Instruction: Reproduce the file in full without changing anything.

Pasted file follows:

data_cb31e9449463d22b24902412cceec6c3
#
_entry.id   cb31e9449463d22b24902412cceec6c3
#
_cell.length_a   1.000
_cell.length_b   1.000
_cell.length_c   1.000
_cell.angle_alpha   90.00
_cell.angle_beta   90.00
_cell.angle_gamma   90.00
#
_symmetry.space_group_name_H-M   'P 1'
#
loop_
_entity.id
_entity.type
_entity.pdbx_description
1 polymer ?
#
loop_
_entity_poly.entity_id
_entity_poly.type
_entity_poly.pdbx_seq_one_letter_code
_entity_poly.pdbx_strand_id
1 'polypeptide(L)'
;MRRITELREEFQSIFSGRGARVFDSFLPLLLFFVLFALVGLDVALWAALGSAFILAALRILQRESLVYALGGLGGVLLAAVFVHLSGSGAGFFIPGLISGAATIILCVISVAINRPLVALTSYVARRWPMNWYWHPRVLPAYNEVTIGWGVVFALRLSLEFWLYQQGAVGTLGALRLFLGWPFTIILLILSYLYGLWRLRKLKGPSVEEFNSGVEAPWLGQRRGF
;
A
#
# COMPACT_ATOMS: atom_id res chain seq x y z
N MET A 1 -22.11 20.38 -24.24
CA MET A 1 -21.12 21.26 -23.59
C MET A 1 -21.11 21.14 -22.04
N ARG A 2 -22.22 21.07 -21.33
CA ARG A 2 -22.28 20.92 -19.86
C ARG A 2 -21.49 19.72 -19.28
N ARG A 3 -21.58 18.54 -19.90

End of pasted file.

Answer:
data_cb31e9449463d22b24902412cceec6c3
#
_entry.id   cb31e9449463d22b24902412cceec6c3
#
_cell.length_a   1.000
_cell.length_b   1.000
_cell.length_c   1.000
_cell.angle_alpha   90.00
_cell.angle_beta   90.00
_cell.angle_gamma   90.00
#
_symmetry.space_group_name_H-M   'P 1'
#
loop_
_entity.id
_entity.type
_entity.pdbx_description
1 polymer ?
#
loop_
_entity_poly.entity_id
_entity_poly.type
_entity_poly.pdbx_seq_one_letter_code
_entity_poly.pdbx_strand_id
1 'polypeptide(L)'
;MRRITELREEFQSIFSGRGARVFDSFLPLLLFFVLFALVGLDVALWAALGSAFILAALRILQRESLVYALGGLGGVLLAAVFVHLSGSGAGFFIPGLISGAATIILCVISVAINRPLVALTSYVARRWPMNWYWHPRVLPAYNEVTIGWGVVFALRLSLEFWLYQQGAVGTLGALRLFLGWPFTIILLILSYLYGLWRLRKLKGPSVEEFNSGVEAPWLGQRRGF
;
A
#
# COMPACT_ATOMS: atom_id res chain seq x y z
N MET A 1 -22.11 20.38 -24.24
CA MET A 1 -21.12 21.26 -23.59
C MET A 1 -21.11 21.14 -22.04
N ARG A 2 -22.22 21.07 -21.33
CA ARG A 2 -22.28 20.92 -19.86
C ARG A 2 -21.49 19.72 -19.28
N ARG A 3 -21.58 18.54 -19.90